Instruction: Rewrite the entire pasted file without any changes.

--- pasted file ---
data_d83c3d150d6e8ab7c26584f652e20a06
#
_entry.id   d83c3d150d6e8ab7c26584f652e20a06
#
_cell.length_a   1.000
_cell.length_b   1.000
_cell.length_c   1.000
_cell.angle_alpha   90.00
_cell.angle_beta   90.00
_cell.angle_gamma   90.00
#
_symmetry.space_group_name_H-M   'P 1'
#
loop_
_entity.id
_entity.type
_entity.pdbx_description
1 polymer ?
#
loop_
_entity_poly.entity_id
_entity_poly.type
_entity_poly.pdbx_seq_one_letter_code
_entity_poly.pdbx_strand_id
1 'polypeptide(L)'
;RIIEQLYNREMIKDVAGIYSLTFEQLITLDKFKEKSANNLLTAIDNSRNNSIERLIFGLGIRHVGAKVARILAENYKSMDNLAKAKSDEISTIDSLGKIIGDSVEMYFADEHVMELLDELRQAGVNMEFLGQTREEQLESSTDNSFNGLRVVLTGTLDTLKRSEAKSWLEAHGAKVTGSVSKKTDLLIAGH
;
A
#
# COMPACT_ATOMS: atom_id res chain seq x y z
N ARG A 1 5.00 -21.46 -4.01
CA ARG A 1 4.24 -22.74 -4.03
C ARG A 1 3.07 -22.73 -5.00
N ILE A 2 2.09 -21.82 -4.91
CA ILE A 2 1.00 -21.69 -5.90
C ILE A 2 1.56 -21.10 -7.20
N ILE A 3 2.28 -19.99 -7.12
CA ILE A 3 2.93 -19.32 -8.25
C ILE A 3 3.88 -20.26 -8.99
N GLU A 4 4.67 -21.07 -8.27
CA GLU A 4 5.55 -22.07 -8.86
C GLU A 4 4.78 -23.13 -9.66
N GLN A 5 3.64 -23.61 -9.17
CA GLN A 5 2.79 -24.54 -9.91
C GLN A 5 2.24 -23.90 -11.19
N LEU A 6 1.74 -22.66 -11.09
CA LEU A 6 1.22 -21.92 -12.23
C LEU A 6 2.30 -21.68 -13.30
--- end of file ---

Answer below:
data_d83c3d150d6e8ab7c26584f652e20a06
#
_entry.id   d83c3d150d6e8ab7c26584f652e20a06
#
_cell.length_a   1.000
_cell.length_b   1.000
_cell.length_c   1.000
_cell.angle_alpha   90.00
_cell.angle_beta   90.00
_cell.angle_gamma   90.00
#
_symmetry.space_group_name_H-M   'P 1'
#
loop_
_entity.id
_entity.type
_entity.pdbx_description
1 polymer ?
#
loop_
_entity_poly.entity_id
_entity_poly.type
_entity_poly.pdbx_seq_one_letter_code
_entity_poly.pdbx_strand_id
1 'polypeptide(L)'
;RIIEQLYNREMIKDVAGIYSLTFEQLITLDKFKEKSANNLLTAIDNSRNNSIERLIFGLGIRHVGAKVARILAENYKSMDNLAKAKSDEISTIDSLGKIIGDSVEMYFADEHVMELLDELRQAGVNMEFLGQTREEQLESSTDNSFNGLRVVLTGTLDTLKRSEAKSWLEAHGAKVTGSVSKKTDLLIAGH
;
A
#
# COMPACT_ATOMS: atom_id res chain seq x y z
N ARG A 1 5.00 -21.46 -4.01
CA ARG A 1 4.24 -22.74 -4.03
C ARG A 1 3.07 -22.73 -5.00
N ILE A 2 2.09 -21.82 -4.91
CA ILE A 2 1.00 -21.69 -5.90
C ILE A 2 1.56 -21.10 -7.20
N ILE A 3 2.28 -19.99 -7.12
CA ILE A 3 2.93 -19.32 -8.25
C ILE A 3 3.88 -20.26 -8.99
N GLU A 4 4.67 -21.07 -8.27
CA GLU A 4 5.55 -22.07 -8.86
C GLU A 4 4.78 -23.13 -9.66
N GLN A 5 3.64 -23.61 -9.17
CA GLN A 5 2.79 -24.54 -9.91
C GLN A 5 2.24 -23.90 -11.19
N LEU A 6 1.74 -22.66 -11.09
CA LEU A 6 1.22 -21.92 -12.23
C LEU A 6 2.30 -21.68 -13.30